The history of Communion among Lutherans shows a swing between Pietism's reasoning that no one could be prepared ever Sunday, so don't even offer it every Sunday. This led to a once a quarter celebration of Communion; as a kid it went from once a month to twice, and in 1995 our denomination admitted that our own Confession of Faith says we celebrate it every Sunday, and so the pendulum swung the other direction. Since we have it every Sunday, I can receive it with no more preparation than choosing to be present. Could the Exhortation be a corrective to this?

The statement of Closed Communion is an exhortation to realize that not everyone is invited. However, it says active members are, leaving it up to you decide if you're active, but there is no exhortation to examine yourself. The veiling of the elements are an exhortation to take heed: more than meets the eyes is here. This isn't just plain bread and wine here. That's all you see, but Jesus' Words of Institution tell you here is His the very body He gave to death on the cross for your sins. Here is the very blood He shed there for the remission of your sins. If wrongly approaching the cloudy presence of God above the Ark of the Covenant brought judgment on a person, how much more so wrongly approaching the place of the Real Presence of God on earth today? Most Communion hymns also contain exhortations. Take for example "Jesus Christ Our Blessed Savior" verse 3: "Whoso to this Board repaireth/ May take heed how He prepareth; /For if he does not believe, /Then death for life he shall receive." Finally, my 3-year Confirmation program for kids and my almost 4-month one for adults is an exhortation too that to be prepared you need to be instructed as those at the first Lord's Supper were.

While Christ Jesus shed His holy, precious blood for all, covered the sins of all, with no sin being too egregious, too disgusting, to be forgiven, the Body and Blood He gives here is not for some. It is not for those unable to examine themselves. That is those lacking the mental capacity such as the young or impaired or those who have not be instructed in the faith. Communion is also not for those for whom it's a custom. This is those who commune because it is the thing to do, what's expected of them. That's what the atheist Voltaire did. He was asked how he, who denied God, could take Communion; he replied that he "'breakfasted according to the custom of the country'" (Catherine the Great, 299). You come to the Lord's Table just because your family does, your spouse does, or you're expected to, you will get weak, sick, and might die. And neither is Communion for those who deceive themselves. So says Paul, "Do not be deceived; neither fornicators, nor idolaters, nor adulterers, nor effeminate, nor homosexuals, nor thieves, nor the covetous, nor drunkards, nor revilers, nor swindlers, shall inherit the kingdom of God" ( I Cor. 6: 9-10).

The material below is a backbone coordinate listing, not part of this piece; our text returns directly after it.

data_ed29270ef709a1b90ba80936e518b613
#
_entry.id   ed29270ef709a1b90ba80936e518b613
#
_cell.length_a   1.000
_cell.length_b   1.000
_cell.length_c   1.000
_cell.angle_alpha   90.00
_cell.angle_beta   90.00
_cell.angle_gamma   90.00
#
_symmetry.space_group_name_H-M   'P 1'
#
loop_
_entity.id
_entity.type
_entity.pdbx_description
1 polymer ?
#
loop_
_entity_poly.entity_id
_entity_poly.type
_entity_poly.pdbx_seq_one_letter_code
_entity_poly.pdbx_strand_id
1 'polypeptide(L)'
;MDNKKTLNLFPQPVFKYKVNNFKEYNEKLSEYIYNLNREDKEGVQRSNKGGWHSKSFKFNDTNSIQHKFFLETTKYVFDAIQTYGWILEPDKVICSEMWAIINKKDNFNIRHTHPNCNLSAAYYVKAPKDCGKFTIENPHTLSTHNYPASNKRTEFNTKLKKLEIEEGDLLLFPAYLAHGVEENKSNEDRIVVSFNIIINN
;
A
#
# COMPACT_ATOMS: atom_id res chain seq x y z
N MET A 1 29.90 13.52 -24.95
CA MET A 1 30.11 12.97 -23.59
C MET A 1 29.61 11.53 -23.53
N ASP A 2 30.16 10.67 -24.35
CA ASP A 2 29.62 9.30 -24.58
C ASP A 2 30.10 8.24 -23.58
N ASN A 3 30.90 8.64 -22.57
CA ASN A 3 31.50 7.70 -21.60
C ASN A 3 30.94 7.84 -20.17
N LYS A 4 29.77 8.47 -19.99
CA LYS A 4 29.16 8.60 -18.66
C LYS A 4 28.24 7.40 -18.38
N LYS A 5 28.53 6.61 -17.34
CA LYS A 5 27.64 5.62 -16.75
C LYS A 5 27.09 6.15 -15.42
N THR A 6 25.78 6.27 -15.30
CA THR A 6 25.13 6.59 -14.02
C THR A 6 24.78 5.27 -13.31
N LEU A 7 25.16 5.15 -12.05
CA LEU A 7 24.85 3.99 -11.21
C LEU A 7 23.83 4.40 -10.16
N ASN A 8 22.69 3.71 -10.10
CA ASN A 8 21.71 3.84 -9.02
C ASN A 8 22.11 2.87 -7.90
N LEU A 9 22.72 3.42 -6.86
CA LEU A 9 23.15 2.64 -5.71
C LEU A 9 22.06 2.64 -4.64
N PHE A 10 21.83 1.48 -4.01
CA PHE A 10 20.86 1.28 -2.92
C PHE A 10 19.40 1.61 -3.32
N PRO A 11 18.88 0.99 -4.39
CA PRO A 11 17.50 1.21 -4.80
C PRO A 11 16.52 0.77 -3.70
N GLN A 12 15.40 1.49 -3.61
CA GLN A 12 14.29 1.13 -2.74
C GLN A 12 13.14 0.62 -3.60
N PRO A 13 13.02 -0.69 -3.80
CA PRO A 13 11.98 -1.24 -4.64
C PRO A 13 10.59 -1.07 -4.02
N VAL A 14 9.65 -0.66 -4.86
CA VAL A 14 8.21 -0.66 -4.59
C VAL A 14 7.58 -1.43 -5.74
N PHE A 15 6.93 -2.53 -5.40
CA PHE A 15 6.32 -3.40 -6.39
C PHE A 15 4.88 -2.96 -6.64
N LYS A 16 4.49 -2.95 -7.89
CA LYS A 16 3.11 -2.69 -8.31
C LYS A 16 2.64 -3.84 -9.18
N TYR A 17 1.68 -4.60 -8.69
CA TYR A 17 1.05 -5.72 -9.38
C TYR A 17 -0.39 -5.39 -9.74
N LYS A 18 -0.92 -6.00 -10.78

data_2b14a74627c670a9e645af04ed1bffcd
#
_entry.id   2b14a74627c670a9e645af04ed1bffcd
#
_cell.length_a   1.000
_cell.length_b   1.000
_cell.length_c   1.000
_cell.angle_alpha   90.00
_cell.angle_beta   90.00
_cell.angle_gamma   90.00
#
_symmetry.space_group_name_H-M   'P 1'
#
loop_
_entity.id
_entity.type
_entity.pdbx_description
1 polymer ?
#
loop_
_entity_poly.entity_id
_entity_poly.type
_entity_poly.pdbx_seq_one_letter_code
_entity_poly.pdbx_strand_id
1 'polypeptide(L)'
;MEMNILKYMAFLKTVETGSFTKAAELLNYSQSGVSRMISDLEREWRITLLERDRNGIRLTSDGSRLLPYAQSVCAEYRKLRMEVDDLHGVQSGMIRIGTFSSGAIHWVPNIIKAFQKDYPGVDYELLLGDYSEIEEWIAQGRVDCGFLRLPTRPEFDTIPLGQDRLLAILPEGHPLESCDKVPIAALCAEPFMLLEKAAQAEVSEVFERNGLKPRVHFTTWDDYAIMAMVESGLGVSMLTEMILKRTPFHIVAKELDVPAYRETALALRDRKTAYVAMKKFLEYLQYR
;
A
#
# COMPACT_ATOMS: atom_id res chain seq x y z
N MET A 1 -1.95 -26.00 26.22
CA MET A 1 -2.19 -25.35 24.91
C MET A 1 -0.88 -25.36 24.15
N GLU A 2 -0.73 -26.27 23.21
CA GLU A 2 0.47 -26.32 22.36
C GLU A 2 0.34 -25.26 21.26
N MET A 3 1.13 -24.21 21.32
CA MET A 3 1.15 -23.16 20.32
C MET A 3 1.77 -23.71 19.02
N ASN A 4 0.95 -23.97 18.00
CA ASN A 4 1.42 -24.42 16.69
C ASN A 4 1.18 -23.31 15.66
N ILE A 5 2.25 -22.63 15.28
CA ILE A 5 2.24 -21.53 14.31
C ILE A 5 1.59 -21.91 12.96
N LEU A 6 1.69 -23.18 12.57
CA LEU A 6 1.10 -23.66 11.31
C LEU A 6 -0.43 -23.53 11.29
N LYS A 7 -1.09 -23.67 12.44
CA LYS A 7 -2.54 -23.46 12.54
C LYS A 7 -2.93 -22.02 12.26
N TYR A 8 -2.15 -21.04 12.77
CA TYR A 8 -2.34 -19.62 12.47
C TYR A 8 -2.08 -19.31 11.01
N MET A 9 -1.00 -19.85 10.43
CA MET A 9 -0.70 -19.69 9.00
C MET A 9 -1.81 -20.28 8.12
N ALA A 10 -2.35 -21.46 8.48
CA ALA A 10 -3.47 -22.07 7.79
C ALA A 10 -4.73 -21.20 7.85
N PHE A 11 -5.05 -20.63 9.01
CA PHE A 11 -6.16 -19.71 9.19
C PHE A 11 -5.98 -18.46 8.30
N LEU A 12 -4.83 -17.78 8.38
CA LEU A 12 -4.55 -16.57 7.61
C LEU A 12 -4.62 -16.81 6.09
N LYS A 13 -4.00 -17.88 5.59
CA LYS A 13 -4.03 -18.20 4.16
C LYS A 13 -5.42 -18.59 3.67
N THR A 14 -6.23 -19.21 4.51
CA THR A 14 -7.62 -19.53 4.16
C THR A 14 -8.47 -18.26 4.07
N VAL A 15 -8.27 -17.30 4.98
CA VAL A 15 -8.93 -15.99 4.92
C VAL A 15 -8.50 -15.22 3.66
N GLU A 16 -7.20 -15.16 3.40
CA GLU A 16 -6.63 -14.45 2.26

An exhortation can be a warning, but it can also be a stimulation, encouragement to do something. Last Wednesday we heard how our Lutheran Confessions urge, entreat, exhort anyone who knows his great sin and sinfulness, desires to be free of the sins that so easily encumber him, to make use of this medicine. Don't delay; don't put off until you feel you are ready. Don't let your shame over your sins or their great number make you timid. Where sins abound, God's grace abounds more. Though your sins stink to high heaven in your nostrils, God only smells the sweet wine of His Son's blood. So, eat, drink, live. Don't get wrapped around the axle of what you think your level of preparedness is? No heed Luther's words to "'go freely and happily to the Sacrament and die [to yourself] in it'" (WA, 8, 184 in Kittleson, 186). And if you're not able to do that: go to the pastor you expect to commune you. No confessional pastor would tell you to come if you're not prepared. If you weren't but he did tell you to come, your unworthy communion would be all on him not at all on you.

All this talk of exhortation wafts the spirit of Floradora Doe over the altar, doesn't it? The warning can outweigh the encouraging. This can help. One of the derivations of Maundy in Maundy Thursday traces it not to Jesus command, "Love one another" but from the Latin mundare, to wash (Church from Age to Age, 130). Now that takes us to the upper room of the first Lord's Supper, and Peter refusing to have his feet washed by Jesus, and Jesus saying if I don't, you have no part of Me. Then Peter says, "Wash all of me," and Jesus says that those who have been bathed only need their feet washed. You've been bathed in Baptism. Before Communion you don't need rebaptizing. You have your feet washed by absolution after confessing your sins, and you're all ready to dine with and on Jesus.

That's the proper focus not on any words of exhortation from me, but on Jesus' words. In that German Mass where Luther included the Exhortation he had the Words of Institution chanted to the same tune as the Gospel because they are all Gospel. The Gospel is food for the soul. What you hear with the ears you eat and drink with the mouth. Read "Floradora Doe" her exhorting didn't kill the plants; her not feeding or watering them did. Amen

Rev. Paul R. Harris

Trinity Lutheran Church, Austin, Texas

Maundy Thursday (20190418)